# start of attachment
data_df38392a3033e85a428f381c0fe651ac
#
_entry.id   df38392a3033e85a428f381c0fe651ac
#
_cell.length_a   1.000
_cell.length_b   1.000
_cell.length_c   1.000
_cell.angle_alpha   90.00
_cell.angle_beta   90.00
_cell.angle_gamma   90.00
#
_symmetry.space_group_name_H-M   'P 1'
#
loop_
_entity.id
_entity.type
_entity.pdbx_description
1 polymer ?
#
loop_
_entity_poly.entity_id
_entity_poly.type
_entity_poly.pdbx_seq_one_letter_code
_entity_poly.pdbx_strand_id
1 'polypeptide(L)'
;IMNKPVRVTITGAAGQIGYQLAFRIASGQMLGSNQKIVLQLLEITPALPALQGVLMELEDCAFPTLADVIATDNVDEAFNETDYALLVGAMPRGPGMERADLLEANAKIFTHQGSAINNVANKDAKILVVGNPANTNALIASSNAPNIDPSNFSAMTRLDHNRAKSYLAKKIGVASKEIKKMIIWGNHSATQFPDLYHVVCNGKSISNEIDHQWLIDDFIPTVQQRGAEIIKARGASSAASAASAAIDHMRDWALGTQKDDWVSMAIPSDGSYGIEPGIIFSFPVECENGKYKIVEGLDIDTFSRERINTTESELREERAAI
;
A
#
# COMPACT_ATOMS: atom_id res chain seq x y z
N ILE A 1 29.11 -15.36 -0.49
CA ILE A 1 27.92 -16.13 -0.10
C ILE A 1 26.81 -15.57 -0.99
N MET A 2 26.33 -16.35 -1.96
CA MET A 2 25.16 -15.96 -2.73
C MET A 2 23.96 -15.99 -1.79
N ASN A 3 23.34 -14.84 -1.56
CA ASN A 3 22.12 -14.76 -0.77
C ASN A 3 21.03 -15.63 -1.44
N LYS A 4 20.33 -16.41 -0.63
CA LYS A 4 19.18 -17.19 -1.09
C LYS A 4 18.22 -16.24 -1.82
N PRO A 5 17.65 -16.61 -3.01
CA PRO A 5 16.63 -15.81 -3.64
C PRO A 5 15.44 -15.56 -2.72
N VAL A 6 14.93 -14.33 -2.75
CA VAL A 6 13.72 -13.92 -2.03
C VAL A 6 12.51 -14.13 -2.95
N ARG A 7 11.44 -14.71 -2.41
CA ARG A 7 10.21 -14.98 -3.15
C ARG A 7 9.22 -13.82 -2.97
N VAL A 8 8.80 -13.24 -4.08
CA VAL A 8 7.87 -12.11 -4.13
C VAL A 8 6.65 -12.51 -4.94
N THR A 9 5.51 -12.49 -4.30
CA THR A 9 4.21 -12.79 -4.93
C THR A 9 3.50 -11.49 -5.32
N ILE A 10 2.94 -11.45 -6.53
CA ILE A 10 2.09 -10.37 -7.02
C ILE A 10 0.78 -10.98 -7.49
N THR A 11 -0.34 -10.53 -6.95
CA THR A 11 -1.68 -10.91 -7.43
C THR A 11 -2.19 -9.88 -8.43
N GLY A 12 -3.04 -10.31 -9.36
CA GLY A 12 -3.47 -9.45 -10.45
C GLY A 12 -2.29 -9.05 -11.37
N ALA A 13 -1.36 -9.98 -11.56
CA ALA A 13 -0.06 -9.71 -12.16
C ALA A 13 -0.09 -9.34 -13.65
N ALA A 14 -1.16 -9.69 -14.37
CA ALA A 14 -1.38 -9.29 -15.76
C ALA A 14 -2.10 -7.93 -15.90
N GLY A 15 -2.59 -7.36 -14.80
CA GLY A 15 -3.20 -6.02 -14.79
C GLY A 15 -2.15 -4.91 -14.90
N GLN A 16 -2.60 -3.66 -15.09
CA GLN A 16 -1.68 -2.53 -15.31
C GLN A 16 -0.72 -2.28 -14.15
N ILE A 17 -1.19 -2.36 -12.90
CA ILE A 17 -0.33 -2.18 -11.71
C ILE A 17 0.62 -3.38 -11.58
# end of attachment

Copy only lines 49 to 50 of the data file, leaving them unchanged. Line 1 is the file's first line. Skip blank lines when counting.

N ARG A 7 11.44 -14.71 -2.41
CA ARG A 7 10.21 -14.98 -3.15